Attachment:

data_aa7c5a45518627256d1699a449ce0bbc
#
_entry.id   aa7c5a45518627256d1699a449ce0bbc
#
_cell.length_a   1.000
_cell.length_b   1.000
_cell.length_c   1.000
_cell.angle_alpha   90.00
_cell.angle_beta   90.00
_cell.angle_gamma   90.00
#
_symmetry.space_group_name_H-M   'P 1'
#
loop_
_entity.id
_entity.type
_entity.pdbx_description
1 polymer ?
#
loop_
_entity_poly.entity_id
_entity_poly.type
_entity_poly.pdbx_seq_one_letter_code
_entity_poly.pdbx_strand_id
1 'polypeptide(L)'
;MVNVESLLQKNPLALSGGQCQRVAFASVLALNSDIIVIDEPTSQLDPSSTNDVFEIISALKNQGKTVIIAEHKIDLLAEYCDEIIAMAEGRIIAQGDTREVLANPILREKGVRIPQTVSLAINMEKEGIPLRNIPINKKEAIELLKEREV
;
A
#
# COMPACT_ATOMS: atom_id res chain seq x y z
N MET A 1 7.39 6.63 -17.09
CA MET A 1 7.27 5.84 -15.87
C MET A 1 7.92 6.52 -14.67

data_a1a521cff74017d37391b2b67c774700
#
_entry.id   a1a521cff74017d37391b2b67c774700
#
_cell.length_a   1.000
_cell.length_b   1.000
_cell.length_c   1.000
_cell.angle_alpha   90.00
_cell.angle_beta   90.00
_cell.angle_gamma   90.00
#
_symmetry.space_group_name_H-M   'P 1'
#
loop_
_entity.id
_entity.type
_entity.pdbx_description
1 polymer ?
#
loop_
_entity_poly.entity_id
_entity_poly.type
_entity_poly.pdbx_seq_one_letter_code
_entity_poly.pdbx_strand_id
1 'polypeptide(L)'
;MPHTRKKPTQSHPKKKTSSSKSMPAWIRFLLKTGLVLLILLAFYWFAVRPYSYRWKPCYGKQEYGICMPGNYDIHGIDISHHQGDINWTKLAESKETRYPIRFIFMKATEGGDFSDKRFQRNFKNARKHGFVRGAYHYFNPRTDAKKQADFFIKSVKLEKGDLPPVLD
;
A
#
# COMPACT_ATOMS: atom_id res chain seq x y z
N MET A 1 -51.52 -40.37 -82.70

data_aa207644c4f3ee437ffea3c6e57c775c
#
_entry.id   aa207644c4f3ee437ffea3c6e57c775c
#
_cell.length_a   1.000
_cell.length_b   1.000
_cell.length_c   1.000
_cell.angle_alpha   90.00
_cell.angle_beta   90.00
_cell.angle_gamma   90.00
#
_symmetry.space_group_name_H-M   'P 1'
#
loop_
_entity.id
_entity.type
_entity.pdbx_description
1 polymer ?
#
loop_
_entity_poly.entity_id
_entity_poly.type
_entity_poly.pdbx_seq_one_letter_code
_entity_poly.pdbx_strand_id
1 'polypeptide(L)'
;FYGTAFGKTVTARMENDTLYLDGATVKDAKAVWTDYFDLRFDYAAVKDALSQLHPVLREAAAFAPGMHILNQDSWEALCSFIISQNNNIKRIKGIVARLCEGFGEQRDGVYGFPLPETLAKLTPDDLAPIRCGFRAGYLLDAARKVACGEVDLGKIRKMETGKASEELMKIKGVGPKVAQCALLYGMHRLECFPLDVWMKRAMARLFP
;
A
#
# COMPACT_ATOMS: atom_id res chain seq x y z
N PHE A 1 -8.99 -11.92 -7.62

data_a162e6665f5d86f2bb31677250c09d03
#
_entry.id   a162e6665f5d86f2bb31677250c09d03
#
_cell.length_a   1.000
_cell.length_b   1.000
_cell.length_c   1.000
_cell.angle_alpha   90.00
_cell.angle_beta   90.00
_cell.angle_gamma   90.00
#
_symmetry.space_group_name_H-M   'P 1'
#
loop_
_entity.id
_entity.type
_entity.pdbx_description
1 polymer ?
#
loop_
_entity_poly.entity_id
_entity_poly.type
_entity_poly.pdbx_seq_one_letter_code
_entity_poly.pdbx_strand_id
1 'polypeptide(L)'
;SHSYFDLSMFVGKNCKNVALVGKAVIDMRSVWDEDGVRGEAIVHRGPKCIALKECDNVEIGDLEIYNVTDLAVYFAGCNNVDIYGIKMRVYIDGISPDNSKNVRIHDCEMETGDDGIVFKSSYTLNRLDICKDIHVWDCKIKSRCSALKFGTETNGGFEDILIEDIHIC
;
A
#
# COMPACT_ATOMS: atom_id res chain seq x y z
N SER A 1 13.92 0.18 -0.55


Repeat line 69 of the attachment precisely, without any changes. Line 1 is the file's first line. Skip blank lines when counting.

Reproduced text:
_cell.length_a   1.000